After studying hundreds of recently discovered exploding stars, physicists have concluded it’s unlikely there are sufficient numbers of primordial black holes out there to account for the dark matter phenomenon.
This doesn’t mean the category of material referred to as massive compact halo objects (MACHOs) can’t contribute to the unseen 84 percent of the Universe’s mass. But it does mean we need to continue to look elsewhere for a full explanation.
University of California Berkeley researchers conducted a statistical analysis on the brightest type Ia supernovae discovered over the past four years, looking for any signs of distortion.
Supernovae have traditionally been used as galactic landmarks thanks to the assumption that we can work out their absolute luminosity from a few basic characteristics, providing a clear idea of their distance.
Theoretically, should there be hidden concentrations of mass between us and an exploding star, its light should warp or magnify in a way we can detect.
This kind of gravitational lensing has been used to amazing effect in recent years, allowing astronomers to peer even further into the Universe’s outer reaches.
In this case, the researchers were looking for signs of a very particular kind of hidden mass dimpling space – primordial black holes. Specifically, compact black holes with masses larger than one tenth of our Sun’s.
Black holes are things most of us are familiar with. Pack enough stuff into a small enough space, and at some point gravity will concentrate to the point that even light won’t have the speed necessary to slip away.
Your average black hole tends to be the result of a heavy star collapsing in on itself after it loses the heat required to stay puffy; but primordial black holes are different. They’re the result of an early growth spurt in the Universe.
Right after the Big Bang, trivial differences in concentration of energy quickly became big differences on a large scale, resulting in collapsed pockets of matter dotted throughout space.
For now they’re theoretical. Nobody has empirical evidence they exist, so we can put them into the ‘nice idea’ box for the time being.
In 2016, following the second successful detection of gravitational waves picked up by the Laser Interferometer Gravitational Wave Observatory (LIGO), some researchers wondered if they’d found a sign of these ancient black holes.
The wave’s signature pointed to objects that lined up with the primordial variety. Some astronomers suggested they could be responsible for the excess amounts of gravity holding together vast expanses of stars and dust.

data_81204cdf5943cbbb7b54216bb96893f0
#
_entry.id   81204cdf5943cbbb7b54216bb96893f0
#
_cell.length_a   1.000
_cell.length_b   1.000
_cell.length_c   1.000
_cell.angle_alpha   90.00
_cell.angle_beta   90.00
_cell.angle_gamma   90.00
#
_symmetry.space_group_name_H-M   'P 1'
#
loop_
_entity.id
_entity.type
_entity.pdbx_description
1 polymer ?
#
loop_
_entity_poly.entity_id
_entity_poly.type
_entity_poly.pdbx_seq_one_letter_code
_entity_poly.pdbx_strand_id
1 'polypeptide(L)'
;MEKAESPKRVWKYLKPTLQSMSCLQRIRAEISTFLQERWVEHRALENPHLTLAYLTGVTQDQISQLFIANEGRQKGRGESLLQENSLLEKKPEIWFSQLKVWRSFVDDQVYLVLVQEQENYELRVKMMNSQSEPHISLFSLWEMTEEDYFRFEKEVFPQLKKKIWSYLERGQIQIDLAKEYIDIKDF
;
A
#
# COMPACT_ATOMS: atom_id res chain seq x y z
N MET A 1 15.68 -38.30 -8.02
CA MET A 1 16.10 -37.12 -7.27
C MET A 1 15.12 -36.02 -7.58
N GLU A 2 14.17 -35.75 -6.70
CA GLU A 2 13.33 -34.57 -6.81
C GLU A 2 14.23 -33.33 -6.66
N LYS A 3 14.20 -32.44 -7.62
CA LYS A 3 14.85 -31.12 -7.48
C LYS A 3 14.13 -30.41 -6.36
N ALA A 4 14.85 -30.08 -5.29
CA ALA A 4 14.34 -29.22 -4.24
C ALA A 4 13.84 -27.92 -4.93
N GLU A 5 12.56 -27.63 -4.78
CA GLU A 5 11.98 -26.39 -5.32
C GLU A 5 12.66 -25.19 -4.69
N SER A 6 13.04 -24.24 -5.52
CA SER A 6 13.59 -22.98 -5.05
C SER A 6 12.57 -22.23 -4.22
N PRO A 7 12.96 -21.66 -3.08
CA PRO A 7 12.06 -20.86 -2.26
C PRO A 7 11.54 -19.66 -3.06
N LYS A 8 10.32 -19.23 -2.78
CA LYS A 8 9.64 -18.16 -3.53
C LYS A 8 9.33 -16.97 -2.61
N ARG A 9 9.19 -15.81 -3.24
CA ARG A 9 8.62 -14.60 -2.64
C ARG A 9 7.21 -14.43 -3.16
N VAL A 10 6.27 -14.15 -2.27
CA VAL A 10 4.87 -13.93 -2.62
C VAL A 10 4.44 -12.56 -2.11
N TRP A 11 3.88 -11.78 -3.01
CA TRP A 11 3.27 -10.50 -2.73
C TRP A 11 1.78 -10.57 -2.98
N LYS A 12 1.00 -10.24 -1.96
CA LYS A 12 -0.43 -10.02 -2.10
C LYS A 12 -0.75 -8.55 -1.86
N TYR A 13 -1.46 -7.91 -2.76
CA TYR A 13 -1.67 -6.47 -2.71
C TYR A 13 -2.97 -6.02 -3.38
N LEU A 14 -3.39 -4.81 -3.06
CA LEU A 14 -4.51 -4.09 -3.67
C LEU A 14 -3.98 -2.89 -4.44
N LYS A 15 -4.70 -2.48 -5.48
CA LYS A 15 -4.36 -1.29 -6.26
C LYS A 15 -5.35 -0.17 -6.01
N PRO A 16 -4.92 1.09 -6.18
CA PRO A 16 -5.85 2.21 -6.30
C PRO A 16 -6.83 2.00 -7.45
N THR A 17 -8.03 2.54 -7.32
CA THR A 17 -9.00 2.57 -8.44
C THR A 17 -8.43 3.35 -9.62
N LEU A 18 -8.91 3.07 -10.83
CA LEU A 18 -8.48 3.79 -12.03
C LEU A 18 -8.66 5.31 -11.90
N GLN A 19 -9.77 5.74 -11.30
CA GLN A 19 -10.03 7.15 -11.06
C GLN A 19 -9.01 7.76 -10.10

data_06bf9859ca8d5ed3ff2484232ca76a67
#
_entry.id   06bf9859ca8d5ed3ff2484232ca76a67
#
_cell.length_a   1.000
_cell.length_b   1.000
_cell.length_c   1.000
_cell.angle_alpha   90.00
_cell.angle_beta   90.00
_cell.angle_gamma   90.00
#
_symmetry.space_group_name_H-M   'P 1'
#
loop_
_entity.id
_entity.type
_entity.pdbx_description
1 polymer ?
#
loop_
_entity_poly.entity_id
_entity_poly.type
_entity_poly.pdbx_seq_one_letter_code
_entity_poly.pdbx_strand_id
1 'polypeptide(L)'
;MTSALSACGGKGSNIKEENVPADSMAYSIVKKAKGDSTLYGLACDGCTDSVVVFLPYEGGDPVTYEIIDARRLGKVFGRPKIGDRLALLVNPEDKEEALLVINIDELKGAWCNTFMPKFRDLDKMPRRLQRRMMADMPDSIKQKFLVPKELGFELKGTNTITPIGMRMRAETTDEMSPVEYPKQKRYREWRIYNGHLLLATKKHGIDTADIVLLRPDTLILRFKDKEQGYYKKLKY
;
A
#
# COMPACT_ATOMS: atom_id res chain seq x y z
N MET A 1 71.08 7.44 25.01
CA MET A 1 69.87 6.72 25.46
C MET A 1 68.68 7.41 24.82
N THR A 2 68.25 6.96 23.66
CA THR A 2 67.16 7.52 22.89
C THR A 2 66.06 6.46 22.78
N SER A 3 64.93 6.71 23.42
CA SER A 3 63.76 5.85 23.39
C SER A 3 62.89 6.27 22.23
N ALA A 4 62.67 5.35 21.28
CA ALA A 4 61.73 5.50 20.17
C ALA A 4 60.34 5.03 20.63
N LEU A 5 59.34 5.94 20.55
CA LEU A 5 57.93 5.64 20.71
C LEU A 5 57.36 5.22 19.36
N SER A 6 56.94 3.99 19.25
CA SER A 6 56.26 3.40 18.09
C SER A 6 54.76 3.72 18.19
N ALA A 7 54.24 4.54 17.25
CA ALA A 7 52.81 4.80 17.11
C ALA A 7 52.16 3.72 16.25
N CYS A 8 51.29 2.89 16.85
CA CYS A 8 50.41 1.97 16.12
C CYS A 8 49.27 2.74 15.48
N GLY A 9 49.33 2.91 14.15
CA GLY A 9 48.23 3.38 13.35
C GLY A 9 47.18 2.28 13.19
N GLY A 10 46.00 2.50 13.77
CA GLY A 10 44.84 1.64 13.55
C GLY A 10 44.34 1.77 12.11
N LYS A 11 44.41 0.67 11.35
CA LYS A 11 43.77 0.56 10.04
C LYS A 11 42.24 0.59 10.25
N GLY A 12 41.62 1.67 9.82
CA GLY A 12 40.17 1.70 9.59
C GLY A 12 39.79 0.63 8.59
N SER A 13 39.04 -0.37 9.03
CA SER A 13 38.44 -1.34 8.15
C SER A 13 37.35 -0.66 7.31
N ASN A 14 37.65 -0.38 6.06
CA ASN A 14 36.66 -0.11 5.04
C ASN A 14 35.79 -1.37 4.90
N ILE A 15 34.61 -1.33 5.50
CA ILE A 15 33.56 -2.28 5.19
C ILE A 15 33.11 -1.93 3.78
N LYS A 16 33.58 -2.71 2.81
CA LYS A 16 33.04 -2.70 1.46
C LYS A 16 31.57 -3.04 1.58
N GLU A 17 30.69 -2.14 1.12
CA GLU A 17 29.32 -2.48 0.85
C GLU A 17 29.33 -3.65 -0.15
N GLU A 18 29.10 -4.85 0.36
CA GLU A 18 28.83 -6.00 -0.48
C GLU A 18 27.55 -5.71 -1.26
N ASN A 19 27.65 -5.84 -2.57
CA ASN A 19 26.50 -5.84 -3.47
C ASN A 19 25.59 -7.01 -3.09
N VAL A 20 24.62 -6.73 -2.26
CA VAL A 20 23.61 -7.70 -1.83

“That was an interesting coincidence that got everyone excited,” says UC Berkeley physicist Uroš Seljak.
But a coincidence is all it was, it seems.
The Berkeley physicists examined supernovae in two catalogues; 580 from the Supernova Cosmology Project’s Union 2.1 collection, and 740 stars from the Joint Light-Curve Analysis.
Of all those stars, 8 should have been a touch brighter than expected if primordial black holes larger than 0.1 solar masses were behind dark matter’s mysterious pull.
No such brightening was found when the data from all of the stars were pooled together, meaning if such objects truly did exist, that can’t explain more than 40 percent of the dark matter story.
Of course there’s no reason dark matter couldn’t include a mix of unseen elements. But it would make models a lot more complicated.
“I can imagine it being two types of black holes, very heavy and very light ones, or black holes and new particle,” says lead author Miguel Zumalacárregui from the Berkeley Center for Cosmological Physics.
“But in that case one of the components is orders of magnitude heavier than the other, and they need to be produced in comparable abundance.”
Exactly how that would take place would be incredibly hard to explain, meaning the ‘mixed model’ theory isn’t exactly an appealing proposition at this stage.
And a yet-unpublished study by the same team involving hundreds of more stars pushes the potential role for primordial black holes down even further, to less than 23 percent.
If you’re a die-hard fan of the MACHO model of dark matter, then we can’t say give up all hope – but the odds aren’t in your favour.
This research was published in Physical Review Letters.